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Energy Dept. Awards Wind Power R&D Grants

Wind turbines at dusk (NREL)

(National Renewable Energy Laboratory)

The U.S. Department of Energy (DoE) is awarding more than $5 million to support wind energy development in the U.S., specifically to develop better forecasting tools and improve wind turbine technology.

About two-thirds of the $5 million awarded will go for two projects  to improve short-term wind forecasting, which can better integrate wind power into electricity transmission networks. More accurate forecasts of when and where electricity will be generated from wind can decrease the need for back-up energy sources such as natural gas or hydroelectric power.

AWS Truepower LLC in Albany, New York and WindLogics, Inc. in Saint Paul, Minnesota will work with DoE and the National Oceanic and Atmospheric Administration (NOAA) to take atmospheric measurements over a broad area, provide data that allow weather prediction systems to improve short-term turbine-level wind forecasts, and demonstrate the value of these forecasting tools for electric utilities.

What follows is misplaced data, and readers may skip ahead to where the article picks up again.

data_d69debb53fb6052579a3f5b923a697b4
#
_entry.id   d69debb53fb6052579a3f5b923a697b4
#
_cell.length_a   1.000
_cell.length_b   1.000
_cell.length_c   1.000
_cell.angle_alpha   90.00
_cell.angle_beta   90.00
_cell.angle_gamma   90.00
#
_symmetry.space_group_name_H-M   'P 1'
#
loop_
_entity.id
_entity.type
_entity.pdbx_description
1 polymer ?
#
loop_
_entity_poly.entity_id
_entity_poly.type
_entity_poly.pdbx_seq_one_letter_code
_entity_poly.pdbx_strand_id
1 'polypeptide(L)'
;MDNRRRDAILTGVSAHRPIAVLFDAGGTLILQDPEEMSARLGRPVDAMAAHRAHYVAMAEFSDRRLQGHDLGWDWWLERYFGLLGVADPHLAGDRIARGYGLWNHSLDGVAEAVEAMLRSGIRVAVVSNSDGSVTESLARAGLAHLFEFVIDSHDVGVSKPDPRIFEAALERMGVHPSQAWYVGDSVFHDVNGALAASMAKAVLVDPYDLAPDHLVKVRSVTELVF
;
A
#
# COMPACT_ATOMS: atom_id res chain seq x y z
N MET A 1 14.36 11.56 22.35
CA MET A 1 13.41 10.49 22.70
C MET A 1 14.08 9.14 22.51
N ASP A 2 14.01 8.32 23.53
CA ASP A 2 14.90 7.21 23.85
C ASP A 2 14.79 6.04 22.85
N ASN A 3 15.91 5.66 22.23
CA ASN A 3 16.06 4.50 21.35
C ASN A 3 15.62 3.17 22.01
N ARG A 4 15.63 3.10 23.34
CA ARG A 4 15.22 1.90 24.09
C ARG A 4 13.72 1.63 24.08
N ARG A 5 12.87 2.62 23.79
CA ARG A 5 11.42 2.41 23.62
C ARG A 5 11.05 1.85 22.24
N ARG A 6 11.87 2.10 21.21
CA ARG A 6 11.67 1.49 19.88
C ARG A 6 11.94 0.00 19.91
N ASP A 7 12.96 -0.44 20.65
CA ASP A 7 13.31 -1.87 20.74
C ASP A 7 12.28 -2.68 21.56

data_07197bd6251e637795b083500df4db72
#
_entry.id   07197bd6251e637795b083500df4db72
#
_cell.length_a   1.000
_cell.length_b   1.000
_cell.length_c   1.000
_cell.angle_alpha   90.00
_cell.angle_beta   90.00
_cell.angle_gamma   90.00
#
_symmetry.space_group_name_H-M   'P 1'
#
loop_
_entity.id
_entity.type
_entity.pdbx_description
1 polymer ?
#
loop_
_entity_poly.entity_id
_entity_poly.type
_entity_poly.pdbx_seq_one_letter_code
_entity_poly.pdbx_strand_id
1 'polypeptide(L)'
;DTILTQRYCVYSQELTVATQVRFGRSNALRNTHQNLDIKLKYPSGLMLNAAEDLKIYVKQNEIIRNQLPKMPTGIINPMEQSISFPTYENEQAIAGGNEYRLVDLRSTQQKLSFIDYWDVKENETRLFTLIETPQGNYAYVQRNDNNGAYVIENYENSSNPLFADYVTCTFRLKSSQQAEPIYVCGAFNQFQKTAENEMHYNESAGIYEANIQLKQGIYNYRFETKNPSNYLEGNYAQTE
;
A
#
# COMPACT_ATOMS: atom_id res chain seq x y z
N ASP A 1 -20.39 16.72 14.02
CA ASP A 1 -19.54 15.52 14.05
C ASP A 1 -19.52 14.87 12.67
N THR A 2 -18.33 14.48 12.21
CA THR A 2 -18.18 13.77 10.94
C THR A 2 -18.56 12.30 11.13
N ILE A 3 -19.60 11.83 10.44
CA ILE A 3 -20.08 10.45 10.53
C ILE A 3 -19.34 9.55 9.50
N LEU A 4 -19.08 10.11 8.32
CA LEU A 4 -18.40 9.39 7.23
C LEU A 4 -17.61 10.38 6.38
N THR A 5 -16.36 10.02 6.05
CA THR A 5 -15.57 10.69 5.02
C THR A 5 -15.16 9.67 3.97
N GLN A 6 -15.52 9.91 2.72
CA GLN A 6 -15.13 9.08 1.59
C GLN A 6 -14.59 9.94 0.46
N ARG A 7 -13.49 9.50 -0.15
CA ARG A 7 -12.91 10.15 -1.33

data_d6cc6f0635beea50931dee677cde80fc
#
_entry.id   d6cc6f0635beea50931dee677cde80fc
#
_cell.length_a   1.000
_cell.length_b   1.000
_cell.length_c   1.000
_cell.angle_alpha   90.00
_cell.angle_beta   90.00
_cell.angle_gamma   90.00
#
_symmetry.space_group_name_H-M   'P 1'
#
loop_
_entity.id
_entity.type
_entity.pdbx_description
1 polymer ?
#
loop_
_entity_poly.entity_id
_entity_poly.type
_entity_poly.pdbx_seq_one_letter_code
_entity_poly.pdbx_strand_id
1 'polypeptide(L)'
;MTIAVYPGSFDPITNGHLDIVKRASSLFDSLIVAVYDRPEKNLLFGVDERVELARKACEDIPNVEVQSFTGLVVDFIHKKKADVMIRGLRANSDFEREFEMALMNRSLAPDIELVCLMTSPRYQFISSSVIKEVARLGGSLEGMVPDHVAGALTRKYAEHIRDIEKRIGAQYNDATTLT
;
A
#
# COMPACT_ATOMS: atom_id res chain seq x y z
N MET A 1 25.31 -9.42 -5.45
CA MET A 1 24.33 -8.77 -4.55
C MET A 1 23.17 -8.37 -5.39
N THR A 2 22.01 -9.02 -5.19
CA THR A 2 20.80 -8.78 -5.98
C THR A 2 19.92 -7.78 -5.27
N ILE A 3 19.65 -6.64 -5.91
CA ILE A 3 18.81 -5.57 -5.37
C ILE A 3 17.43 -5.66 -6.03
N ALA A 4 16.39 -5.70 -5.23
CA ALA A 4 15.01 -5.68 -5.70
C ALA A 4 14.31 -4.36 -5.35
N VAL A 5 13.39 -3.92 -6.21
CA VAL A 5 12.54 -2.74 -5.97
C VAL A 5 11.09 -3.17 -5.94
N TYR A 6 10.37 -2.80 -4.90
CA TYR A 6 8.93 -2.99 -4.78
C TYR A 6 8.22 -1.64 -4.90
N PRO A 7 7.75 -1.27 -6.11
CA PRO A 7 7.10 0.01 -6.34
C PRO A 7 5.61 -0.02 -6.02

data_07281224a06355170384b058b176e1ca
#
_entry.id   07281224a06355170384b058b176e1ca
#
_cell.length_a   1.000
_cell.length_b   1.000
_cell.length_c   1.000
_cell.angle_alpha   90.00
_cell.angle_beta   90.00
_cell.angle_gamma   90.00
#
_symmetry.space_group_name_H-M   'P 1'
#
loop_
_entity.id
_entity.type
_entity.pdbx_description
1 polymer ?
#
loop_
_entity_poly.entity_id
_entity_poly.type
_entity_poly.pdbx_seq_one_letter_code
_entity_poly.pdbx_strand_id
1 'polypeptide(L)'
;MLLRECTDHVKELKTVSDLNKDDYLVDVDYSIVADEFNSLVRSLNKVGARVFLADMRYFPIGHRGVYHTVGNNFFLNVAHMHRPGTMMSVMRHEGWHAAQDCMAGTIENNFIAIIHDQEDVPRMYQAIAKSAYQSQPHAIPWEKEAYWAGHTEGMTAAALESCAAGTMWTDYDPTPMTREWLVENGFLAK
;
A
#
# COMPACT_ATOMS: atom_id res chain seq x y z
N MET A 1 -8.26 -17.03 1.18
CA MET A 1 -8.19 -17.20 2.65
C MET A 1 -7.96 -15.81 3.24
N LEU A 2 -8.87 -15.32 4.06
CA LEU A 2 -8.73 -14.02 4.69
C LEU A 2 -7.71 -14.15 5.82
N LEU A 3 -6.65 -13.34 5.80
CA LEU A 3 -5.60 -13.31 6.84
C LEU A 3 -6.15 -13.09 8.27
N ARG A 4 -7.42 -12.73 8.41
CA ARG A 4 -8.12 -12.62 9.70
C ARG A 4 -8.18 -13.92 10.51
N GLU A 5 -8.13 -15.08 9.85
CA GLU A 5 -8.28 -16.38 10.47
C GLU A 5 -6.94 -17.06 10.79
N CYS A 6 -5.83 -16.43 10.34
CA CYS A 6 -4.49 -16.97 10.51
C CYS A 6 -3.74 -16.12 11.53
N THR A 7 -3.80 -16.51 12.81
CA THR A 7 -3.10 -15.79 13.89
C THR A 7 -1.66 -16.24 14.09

Three other projects will receive more than $1.8 million to boost the speed and scale of midsize wind turbine technology development and deployment. The funds will be divided among three recipients: Clean Green Energy LLC of Brighton, Michigan, Northern Power Systems in Barre, Vermont, and Texas Tech University in Lubbock.

These grants aim to strengthen the U.S. midsize turbine market and help address factors that have contributed to slow growth in the midsize wind turbine market to date, including a small number of available midsize turbine models.  The projects aim to advance technologies that lower the installed costs and improve the productivity of midsize turbines.

Related: U.S. Using More Renewables, but Less Energy Overall

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